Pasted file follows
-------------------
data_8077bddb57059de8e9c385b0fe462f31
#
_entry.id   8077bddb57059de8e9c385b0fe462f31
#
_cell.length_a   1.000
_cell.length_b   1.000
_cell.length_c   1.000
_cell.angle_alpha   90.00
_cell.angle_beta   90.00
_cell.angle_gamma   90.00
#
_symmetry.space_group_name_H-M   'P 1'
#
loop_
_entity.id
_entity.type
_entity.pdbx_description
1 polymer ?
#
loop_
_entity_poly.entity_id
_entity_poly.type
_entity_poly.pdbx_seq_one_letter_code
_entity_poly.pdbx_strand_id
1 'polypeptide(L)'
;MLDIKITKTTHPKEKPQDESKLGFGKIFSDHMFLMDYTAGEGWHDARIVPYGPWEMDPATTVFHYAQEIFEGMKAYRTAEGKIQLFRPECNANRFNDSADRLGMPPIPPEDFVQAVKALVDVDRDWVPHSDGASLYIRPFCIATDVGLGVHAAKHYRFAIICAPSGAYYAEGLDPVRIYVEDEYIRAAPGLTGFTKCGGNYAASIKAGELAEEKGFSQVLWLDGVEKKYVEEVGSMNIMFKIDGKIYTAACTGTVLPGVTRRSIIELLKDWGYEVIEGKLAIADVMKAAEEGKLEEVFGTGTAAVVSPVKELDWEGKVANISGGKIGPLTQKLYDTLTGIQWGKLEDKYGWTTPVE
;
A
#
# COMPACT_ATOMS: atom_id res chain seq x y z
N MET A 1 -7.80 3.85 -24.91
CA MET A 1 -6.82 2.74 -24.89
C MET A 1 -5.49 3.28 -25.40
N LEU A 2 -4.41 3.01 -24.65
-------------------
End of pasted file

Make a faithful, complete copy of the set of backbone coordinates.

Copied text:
data_8077bddb57059de8e9c385b0fe462f31
#
_entry.id   8077bddb57059de8e9c385b0fe462f31
#
_cell.length_a   1.000
_cell.length_b   1.000
_cell.length_c   1.000
_cell.angle_alpha   90.00
_cell.angle_beta   90.00
_cell.angle_gamma   90.00
#
_symmetry.space_group_name_H-M   'P 1'
#
loop_
_entity.id
_entity.type
_entity.pdbx_description
1 polymer ?
#
loop_
_entity_poly.entity_id
_entity_poly.type
_entity_poly.pdbx_seq_one_letter_code
_entity_poly.pdbx_strand_id
1 'polypeptide(L)'
;MLDIKITKTTHPKEKPQDESKLGFGKIFSDHMFLMDYTAGEGWHDARIVPYGPWEMDPATTVFHYAQEIFEGMKAYRTAEGKIQLFRPECNANRFNDSADRLGMPPIPPEDFVQAVKALVDVDRDWVPHSDGASLYIRPFCIATDVGLGVHAAKHYRFAIICAPSGAYYAEGLDPVRIYVEDEYIRAAPGLTGFTKCGGNYAASIKAGELAEEKGFSQVLWLDGVEKKYVEEVGSMNIMFKIDGKIYTAACTGTVLPGVTRRSIIELLKDWGYEVIEGKLAIADVMKAAEEGKLEEVFGTGTAAVVSPVKELDWEGKVANISGGKIGPLTQKLYDTLTGIQWGKLEDKYGWTTPVE
;
A
#
# COMPACT_ATOMS: atom_id res chain seq x y z
N MET A 1 -7.80 3.85 -24.91
CA MET A 1 -6.82 2.74 -24.89
C MET A 1 -5.49 3.28 -25.40
N LEU A 2 -4.41 3.01 -24.65